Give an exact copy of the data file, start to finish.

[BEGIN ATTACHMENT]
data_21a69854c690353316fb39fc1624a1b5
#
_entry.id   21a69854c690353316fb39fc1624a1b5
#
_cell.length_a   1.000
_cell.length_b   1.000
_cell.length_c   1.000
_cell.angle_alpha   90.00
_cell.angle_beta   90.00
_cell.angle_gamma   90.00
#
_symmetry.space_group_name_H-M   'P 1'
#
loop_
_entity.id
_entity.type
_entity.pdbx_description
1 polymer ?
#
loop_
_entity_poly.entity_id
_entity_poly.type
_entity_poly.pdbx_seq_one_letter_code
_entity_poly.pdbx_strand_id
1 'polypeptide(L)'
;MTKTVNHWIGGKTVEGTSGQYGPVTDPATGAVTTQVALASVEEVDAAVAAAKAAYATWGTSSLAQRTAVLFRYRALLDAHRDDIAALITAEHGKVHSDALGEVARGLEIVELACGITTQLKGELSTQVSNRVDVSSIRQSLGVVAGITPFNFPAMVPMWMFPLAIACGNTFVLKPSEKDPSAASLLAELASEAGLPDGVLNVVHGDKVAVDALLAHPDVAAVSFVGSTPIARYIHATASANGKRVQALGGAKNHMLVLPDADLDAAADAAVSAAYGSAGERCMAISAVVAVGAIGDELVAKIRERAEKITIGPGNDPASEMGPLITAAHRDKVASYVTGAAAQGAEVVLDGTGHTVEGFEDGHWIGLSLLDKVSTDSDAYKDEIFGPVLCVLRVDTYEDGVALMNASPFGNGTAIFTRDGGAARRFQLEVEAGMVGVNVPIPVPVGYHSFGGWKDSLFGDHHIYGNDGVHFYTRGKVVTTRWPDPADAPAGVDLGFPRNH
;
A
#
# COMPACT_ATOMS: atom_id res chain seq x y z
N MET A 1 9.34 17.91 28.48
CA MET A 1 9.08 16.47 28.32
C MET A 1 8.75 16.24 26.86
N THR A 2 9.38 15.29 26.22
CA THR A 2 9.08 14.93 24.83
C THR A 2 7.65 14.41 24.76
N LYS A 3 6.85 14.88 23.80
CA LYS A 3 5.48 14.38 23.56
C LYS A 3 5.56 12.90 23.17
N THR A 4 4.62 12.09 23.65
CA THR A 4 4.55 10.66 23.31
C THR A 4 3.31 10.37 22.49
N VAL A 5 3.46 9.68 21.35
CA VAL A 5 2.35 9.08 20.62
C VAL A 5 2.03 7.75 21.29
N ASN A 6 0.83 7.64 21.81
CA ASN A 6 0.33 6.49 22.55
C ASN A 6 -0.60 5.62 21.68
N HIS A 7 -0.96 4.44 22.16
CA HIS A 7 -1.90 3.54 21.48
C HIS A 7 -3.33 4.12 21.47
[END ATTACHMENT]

data_21a69854c690353316fb39fc1624a1b5
#
_entry.id   21a69854c690353316fb39fc1624a1b5
#
_cell.length_a   1.000
_cell.length_b   1.000
_cell.length_c   1.000
_cell.angle_alpha   90.00
_cell.angle_beta   90.00
_cell.angle_gamma   90.00
#
_symmetry.space_group_name_H-M   'P 1'
#
loop_
_entity.id
_entity.type
_entity.pdbx_description
1 polymer ?
#
loop_
_entity_poly.entity_id
_entity_poly.type
_entity_poly.pdbx_seq_one_letter_code
_entity_poly.pdbx_strand_id
1 'polypeptide(L)'
;MTKTVNHWIGGKTVEGTSGQYGPVTDPATGAVTTQVALASVEEVDAAVAAAKAAYATWGTSSLAQRTAVLFRYRALLDAHRDDIAALITAEHGKVHSDALGEVARGLEIVELACGITTQLKGELSTQVSNRVDVSSIRQSLGVVAGITPFNFPAMVPMWMFPLAIACGNTFVLKPSEKDPSAASLLAELASEAGLPDGVLNVVHGDKVAVDALLAHPDVAAVSFVGSTPIARYIHATASANGKRVQALGGAKNHMLVLPDADLDAAADAAVSAAYGSAGERCMAISAVVAVGAIGDELVAKIRERAEKITIGPGNDPASEMGPLITAAHRDKVASYVTGAAAQGAEVVLDGTGHTVEGFEDGHWIGLSLLDKVSTDSDAYKDEIFGPVLCVLRVDTYEDGVALMNASPFGNGTAIFTRDGGAARRFQLEVEAGMVGVNVPIPVPVGYHSFGGWKDSLFGDHHIYGNDGVHFYTRGKVVTTRWPDPADAPAGVDLGFPRNH
;
A
#
# COMPACT_ATOMS: atom_id res chain seq x y z
N MET A 1 9.34 17.91 28.48
CA MET A 1 9.08 16.47 28.32
C MET A 1 8.75 16.24 26.86
N THR A 2 9.38 15.29 26.22
CA THR A 2 9.08 14.93 24.83
C THR A 2 7.65 14.41 24.76
N LYS A 3 6.85 14.88 23.80
CA LYS A 3 5.48 14.38 23.56
C LYS A 3 5.56 12.90 23.17
N THR A 4 4.62 12.09 23.65
CA THR A 4 4.55 10.66 23.31
C THR A 4 3.31 10.37 22.49
N VAL A 5 3.46 9.68 21.35
CA VAL A 5 2.35 9.08 20.62
C VAL A 5 2.03 7.75 21.29
N ASN A 6 0.83 7.64 21.81
CA ASN A 6 0.33 6.49 22.55
C ASN A 6 -0.60 5.62 21.68
N HIS A 7 -0.96 4.44 22.16
CA HIS A 7 -1.90 3.54 21.48
C HIS A 7 -3.33 4.12 21.47